The Overbought-Oversold Trading Strategy

Previously in the first article of our MasterClass on RSI, we talked about what RSI is and how to use it while trading. Checkout the first article if you haven’t already. In this article, we’ll be talking about the most basic strategy of using the RSI indicator to generate buy/sell signals. We’ll also see how to customize the parameters of look-back period and overbought-oversold (OBOS) thresholds while implementing it on Mudrex. We’ll be discussing the following topics in-depth with screenshots of Mudrex’s strategy canvas wherever necessary:

  • Overbought-Oversold Meaning
  • OBOS Thresholds
  • Look-Back Period
  • Strategy Description
  • Trade Analysis
  • Thresholds vs Risk & Volatility

Overbought and Oversold

The importance of the RSI can be linked to the fact that extreme market conditions will usually lead to extreme readings on the RSI. The times of extreme pessimism and selling in the market can also be times when there’s not much more selling left as almost everybody willing to sell has already done so. They are also periods when the RSI readings are likely to be extremely low. In this sense, the RSI can be viewed as a gauge of whether a lot of selling has happened in the market. We would call very low RSI levels “oversold” as there might not be more selling left. Traditionally, levels below 30 are considered oversold and taken as a potential indication of a local bottom.

The flip side is that in times of excessive optimism or buoyant buying, the prices tend to go up a lot. The RSI obliges and follows suit in the direction of 100. But it might just be the case that the buying power is drying up – when there’s been a lot buying going on, almost everybody willing to buy might have already done so and there might not be much buying left. And so, extreme buying might be a contrarian indication of a local top. The RSI close to 100, usually above a threshold value of 70 can then be considered as a sign of a potential local top and we call levels over 70 “overbought” as there might not be much buying left.


As discussed in the previous article, although the default thresholds which J. Welles Wilder considered when he first introduced the indicator in his 1978 book, New Concepts in Technical Trading Systems were 70-30, they can be changed as per your own requirements and risk management. A threshold as extreme as 80-20 will lead to a generation of less signals and will be a safer way of generating buy/sell signals because you’re buying/selling only when RSI indicates strong overbought conditions at above 80 and strong oversold condition at below 20 unlike in 70-30. Whereas a threshold of 66-33 will be riskier because RSI values in that range do not indicate strong overbought/oversold conditions.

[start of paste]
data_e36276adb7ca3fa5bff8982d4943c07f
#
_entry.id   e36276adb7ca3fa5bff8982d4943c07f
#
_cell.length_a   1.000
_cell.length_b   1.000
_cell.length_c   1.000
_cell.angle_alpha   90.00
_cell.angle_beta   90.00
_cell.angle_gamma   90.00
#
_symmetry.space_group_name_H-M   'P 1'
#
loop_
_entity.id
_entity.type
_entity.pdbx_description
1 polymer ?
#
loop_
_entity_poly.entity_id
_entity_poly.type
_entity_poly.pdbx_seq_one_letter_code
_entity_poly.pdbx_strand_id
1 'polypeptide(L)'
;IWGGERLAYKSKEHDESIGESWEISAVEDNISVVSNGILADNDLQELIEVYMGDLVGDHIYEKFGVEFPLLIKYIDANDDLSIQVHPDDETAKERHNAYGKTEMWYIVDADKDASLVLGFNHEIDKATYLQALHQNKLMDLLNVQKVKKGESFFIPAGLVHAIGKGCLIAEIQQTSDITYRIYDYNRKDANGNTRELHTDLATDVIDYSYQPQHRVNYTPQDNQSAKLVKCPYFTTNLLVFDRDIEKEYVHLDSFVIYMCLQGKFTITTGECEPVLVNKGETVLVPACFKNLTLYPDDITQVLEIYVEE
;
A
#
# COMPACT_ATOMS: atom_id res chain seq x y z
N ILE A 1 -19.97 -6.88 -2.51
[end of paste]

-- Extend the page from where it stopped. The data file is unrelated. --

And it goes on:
Look-Back Period

The default look-back period for RSI is 14 candlesticks i.e. last 13 candlesticks plus the current candle stick is considered while calculating the average gains and average losses in the Relative Strength. A look-back period greater than 14 can be used when you’re more interested in the overall long-term trend of the market and not very interested in the recent market fluctuations. Whereas, a look-back of less than 14 will be more reactive to the current market fluctuations and can be used to generate buy/sell signals when the overall trend is detected using some other indicator/method.

Setting Up

If the market is too volatile and the volumes being traded are high, the RSI values might fluctuate between extreme values quite quickly. To prevent the generation of false signals, the thresholds can be increased from 70-30 to 80-20 or 90-10. You can also try increasing the look-back period from 14 to 20 to smoothen out the RSI signal line during volatile markets.

The following is a table which you can use as a reference to set your own threshold values according your risk appetite and the volatility of the market or look-back period you’re trading in:

Thresholds vs Risk and Volatility

We’ll be using 80 as our overbought threshold while 20 as our oversold threshold with the default look-back period of 14. A buy signal will be generated when RSI crosses down 20 indicating a saturation of sellers (oversold) and hence an upcoming uptrend. A sell signal will be generated when RSI crosses up 80 indicating a saturation of buyers (overbought) and hence an upcoming downtrend. Look-back period will be kept at a default value of 14.

Building on Mudrex

Indicator block for buy signal will look like this:

Indicator block for sell signal will look like this:

Overall strategy looks like this:

Overall Strategy

Trade Analysis

The thresholds and look-back period can easily be changed in the indicator block. Look how beautifully a buy signal was generated when the market was oversold as indicated by RSI < 20 followed by a successful uptrend and selling as soon as the market turned overbought as indicated by RSI > 80.

The strategy alone would’ve returned as much as 56% in just a one-month long trade shown above. This is how powerful and accurate RSI overbought and oversold conditions are. Instead of using the above strategy alone, it can be combined with other indicators like MACD, EMA or CCI to set a predominant trend and generating buy/sell signal using the RSI signal.

In the next MasterClass article, we’ll be covering the use of 50-level RSI Midline to predict the overall trend of the market and then generate buy/sell signal using the above OBOS strategy.

Stay tuned!


A few quick references below: